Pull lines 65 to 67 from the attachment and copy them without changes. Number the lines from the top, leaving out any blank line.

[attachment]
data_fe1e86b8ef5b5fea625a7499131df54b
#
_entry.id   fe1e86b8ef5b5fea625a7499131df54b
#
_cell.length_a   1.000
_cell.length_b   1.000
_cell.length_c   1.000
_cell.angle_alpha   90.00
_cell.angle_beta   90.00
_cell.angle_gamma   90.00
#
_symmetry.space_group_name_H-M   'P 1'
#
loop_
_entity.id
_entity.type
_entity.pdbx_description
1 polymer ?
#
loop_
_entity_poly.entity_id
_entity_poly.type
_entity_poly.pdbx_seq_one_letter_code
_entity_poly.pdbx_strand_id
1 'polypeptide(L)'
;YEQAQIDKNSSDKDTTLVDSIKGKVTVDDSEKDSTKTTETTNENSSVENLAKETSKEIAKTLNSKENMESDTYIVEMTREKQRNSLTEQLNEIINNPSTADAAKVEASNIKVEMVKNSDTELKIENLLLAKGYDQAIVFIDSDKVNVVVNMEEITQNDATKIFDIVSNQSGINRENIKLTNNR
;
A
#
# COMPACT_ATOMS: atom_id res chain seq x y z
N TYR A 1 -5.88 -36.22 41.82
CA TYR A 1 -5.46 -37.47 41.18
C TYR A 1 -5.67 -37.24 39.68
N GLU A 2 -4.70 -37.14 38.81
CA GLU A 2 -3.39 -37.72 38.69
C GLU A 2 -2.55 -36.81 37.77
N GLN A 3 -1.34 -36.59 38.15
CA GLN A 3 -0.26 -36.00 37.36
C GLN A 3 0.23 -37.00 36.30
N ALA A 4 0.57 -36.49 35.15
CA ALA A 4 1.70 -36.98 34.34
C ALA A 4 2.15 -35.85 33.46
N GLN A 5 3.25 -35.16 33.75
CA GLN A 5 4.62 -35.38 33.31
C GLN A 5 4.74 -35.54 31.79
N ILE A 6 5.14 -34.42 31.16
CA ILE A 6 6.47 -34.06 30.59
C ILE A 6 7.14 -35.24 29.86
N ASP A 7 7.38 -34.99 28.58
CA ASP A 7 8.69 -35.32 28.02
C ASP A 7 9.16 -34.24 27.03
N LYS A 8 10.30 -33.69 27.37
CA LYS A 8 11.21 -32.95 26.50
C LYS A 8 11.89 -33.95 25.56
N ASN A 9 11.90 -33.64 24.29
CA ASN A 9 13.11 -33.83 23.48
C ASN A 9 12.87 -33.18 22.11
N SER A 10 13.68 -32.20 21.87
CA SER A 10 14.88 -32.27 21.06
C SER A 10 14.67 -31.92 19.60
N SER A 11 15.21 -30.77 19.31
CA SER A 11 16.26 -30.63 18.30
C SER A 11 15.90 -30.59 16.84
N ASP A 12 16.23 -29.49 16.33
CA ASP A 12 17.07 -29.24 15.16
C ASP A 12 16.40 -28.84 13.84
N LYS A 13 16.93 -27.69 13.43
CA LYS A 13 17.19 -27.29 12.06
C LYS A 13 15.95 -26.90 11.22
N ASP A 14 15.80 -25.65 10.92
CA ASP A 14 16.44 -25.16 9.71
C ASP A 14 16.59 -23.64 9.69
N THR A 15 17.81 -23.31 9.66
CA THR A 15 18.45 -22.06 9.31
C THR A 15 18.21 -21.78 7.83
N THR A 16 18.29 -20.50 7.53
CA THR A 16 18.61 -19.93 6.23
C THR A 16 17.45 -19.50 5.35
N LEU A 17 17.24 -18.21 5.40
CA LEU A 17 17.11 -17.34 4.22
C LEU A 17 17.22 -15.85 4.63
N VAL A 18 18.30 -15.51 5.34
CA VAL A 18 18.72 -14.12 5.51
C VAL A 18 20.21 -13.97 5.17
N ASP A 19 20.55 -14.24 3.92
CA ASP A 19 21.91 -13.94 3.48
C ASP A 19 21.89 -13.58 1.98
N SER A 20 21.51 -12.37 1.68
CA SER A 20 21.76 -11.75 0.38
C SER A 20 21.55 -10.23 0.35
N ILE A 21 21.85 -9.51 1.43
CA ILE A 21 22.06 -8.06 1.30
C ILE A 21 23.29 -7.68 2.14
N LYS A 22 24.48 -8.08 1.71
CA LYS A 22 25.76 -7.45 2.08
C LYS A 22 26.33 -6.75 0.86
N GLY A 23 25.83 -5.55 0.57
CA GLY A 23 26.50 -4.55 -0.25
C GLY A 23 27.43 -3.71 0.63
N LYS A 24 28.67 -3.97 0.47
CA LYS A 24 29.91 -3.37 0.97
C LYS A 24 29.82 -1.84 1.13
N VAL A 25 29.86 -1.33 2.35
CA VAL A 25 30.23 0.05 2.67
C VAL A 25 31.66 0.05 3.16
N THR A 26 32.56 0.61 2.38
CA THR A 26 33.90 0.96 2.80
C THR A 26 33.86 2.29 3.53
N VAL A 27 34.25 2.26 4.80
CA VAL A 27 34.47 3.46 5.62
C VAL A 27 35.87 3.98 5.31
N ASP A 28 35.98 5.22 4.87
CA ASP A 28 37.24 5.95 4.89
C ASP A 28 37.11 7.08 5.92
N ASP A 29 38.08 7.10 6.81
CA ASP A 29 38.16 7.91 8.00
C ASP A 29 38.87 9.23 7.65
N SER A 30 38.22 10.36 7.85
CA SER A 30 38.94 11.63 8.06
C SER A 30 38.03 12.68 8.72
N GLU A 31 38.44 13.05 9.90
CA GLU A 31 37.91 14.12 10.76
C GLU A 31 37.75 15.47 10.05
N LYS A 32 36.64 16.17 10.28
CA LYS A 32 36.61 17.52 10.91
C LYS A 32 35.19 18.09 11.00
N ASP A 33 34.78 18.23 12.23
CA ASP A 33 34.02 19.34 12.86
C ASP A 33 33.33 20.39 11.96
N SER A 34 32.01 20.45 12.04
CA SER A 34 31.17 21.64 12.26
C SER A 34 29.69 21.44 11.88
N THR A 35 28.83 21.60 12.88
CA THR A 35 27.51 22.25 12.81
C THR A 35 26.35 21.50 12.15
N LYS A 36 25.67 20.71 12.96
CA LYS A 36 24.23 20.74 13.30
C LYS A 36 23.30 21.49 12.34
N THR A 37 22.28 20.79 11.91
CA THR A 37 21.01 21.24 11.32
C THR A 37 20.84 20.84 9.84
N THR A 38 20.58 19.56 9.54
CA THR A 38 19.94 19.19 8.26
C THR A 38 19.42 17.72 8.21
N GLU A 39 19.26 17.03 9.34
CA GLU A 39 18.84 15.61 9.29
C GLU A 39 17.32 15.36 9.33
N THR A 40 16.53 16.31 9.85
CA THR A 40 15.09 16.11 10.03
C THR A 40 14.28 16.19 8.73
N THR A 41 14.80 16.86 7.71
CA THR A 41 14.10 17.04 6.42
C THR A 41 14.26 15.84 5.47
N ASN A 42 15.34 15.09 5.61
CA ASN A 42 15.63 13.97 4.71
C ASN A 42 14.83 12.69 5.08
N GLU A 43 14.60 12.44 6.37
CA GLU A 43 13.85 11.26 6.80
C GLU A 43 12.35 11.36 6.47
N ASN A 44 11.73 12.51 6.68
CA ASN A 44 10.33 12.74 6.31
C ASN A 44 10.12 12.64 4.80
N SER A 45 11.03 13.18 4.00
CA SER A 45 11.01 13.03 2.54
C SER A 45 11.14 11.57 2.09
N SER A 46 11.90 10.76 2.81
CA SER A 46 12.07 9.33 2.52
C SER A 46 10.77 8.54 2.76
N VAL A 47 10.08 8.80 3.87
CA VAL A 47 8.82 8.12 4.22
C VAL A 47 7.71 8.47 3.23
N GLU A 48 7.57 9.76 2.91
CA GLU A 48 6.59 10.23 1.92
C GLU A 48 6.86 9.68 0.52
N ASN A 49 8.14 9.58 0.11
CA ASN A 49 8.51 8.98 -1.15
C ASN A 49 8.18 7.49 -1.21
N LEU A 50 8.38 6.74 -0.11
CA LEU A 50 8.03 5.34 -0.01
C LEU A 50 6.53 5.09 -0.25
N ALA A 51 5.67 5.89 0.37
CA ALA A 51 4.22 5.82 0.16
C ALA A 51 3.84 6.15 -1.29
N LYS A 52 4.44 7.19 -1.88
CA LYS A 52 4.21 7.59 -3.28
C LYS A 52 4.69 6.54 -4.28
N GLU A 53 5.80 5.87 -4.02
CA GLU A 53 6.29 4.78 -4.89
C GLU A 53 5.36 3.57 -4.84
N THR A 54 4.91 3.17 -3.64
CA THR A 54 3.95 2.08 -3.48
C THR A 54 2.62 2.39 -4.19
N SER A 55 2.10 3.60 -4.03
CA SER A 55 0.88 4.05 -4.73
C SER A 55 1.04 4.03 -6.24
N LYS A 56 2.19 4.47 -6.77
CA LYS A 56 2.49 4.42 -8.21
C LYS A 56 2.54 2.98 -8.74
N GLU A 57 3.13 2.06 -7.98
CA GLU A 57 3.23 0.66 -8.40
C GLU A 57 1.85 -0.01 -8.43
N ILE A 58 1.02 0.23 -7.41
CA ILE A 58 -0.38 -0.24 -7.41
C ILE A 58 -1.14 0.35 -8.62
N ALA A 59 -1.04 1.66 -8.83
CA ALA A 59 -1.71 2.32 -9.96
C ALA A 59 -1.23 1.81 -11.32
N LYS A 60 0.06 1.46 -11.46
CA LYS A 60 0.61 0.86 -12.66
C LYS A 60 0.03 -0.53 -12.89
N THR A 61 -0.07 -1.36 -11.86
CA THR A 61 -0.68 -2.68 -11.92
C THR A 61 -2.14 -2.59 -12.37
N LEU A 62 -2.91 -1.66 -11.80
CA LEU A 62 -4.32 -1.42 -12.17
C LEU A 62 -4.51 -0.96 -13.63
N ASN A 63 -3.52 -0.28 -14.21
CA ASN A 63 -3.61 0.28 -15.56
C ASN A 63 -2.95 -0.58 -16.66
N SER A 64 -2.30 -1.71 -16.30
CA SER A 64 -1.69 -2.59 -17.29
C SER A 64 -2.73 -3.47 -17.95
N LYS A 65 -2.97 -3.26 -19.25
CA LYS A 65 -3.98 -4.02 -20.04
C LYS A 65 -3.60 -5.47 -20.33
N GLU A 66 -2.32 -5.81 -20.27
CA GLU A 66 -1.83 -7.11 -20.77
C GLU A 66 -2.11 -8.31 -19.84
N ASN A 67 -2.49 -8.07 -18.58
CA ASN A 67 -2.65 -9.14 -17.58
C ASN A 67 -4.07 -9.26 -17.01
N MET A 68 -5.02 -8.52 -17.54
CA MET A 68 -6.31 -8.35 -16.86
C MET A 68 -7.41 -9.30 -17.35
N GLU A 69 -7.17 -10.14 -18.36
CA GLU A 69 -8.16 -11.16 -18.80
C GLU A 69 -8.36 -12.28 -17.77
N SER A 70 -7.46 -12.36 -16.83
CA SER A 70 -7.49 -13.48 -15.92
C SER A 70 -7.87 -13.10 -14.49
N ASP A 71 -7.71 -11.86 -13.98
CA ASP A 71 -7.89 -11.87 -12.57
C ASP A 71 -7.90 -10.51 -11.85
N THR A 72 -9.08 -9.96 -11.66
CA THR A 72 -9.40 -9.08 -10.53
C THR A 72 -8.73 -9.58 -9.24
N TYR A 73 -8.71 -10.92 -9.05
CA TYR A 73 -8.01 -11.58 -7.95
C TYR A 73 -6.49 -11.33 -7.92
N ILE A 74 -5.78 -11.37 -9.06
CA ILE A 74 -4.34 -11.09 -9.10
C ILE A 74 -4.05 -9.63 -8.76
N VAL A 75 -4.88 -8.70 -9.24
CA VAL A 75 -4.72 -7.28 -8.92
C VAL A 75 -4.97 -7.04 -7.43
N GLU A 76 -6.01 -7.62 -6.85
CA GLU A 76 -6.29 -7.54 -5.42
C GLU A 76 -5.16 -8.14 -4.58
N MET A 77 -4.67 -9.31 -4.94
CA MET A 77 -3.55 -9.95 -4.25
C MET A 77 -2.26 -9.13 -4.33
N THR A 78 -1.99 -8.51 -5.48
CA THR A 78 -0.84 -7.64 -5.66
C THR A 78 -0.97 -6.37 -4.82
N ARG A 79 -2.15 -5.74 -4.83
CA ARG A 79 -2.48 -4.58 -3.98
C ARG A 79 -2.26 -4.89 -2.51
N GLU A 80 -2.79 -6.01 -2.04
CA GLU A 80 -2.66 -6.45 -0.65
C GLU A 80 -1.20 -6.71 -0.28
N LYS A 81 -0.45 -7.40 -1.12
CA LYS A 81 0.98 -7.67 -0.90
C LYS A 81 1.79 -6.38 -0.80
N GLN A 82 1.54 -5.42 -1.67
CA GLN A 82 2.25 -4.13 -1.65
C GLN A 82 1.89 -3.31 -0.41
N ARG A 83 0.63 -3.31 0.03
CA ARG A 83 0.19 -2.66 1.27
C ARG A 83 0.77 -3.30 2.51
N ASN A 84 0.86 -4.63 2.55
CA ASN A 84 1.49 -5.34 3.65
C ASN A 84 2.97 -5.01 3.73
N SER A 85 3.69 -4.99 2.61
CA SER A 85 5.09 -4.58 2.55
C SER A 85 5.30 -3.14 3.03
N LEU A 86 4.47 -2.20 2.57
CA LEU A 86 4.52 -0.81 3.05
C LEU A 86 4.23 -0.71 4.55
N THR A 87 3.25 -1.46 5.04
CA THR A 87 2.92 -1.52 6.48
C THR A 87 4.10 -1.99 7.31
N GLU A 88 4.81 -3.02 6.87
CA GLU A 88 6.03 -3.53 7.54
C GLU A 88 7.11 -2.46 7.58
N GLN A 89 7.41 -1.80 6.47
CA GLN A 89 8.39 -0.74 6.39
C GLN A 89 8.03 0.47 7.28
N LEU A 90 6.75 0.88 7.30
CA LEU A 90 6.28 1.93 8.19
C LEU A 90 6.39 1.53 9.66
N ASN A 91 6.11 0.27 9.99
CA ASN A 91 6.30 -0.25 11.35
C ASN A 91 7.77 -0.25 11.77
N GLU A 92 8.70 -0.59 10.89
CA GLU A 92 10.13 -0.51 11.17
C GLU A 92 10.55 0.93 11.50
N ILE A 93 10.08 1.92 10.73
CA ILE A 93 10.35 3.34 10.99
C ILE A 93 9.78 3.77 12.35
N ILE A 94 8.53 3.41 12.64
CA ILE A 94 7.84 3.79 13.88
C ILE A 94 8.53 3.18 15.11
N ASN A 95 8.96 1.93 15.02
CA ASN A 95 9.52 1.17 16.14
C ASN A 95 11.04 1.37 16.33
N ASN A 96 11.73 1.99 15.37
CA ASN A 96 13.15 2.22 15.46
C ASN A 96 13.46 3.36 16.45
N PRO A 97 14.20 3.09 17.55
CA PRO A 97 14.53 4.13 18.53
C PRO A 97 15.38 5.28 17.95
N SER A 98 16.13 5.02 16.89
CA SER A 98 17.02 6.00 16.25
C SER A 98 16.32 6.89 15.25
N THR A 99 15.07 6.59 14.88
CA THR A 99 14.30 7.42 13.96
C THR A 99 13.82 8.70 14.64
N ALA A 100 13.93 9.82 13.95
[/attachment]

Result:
CA ASP A 12 17.07 -29.24 15.16
C ASP A 12 16.40 -28.84 13.84
N LYS A 13 16.93 -27.69 13.43